A Critique Group Called WORD WEAVERS

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When I attended the Florida Christian Writer’s Conference several years ago and studied under Eva Marie Everson, I learned how to critique using Eva’s method from her book, WORD WEAVERS, The Story of a Successful Writers’ Critique Group with Janice Elsheimer.

This year, I participated in a critique group at the same conference using the same technique. I found it to be very effective. Check your area to see if and where there might be a group nearby. Go to Google and search Word Weavers, your city and state. Check out their website HERE.

I recommend this book for writers who are serious about forming their own critique groups. You can find the book on Amazon HERE. Eva Marie Everson said, “When we started using our model of critique, our writers started getting published in a wide variety of venues. Books. Ariticles. Devos (such as Upper Room), etc. More than this, our writers started winning awards for their work. We knew that this was one area of our model we’d never change.”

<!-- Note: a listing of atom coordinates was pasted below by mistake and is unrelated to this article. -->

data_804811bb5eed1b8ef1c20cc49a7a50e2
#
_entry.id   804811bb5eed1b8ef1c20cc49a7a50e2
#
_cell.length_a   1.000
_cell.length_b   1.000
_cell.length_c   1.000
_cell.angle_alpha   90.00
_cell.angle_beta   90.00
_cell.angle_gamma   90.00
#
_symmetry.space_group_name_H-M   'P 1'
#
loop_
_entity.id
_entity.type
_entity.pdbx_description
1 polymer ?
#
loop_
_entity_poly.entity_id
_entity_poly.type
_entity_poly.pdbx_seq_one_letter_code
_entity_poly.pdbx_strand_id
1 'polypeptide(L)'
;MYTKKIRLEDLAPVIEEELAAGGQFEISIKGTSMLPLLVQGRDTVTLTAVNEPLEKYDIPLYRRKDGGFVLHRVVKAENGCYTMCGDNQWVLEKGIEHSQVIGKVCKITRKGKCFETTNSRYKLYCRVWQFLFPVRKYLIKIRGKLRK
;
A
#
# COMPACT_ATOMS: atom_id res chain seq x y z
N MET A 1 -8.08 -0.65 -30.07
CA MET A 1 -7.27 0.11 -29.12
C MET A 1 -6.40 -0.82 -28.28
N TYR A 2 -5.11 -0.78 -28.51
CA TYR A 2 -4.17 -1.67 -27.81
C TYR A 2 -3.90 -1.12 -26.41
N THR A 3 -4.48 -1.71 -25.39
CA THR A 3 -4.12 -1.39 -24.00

Here’s a vlog about how to run the meetings:

If you don’t want to watch the demo, here’s a quick summary:

Chapters include: What to expect from a critique group, where to begin, members and content, how to run the meetings, what is a critique group and why do you need one. Here’s a brief excerpt (taken from the book) of how the meetings are run, but there is much more to this process than below. You’ll have to read the book and/or join a group to find out more.

  1. Each group has an assigned leader who reviews the basic rules at the beginning of each session.
  2. The first person to be critiqued distributes his or her manuscript. Writers are asked to bring 8-10 copies. We limit the word count to 1500 words, double-spaced and line-numbered. Before we required line numbering, we wasted too much time counting down paragraphs and lines to follow the comments of each critiquer. Now, we don’t critique any manuscript that isn’t numbered and double-spaced.
  3. Before the reading, we encourage the writer to explain the purpose of the piece and what she or he hopes to get from the critique. The reader also needs to know who the intended audience is.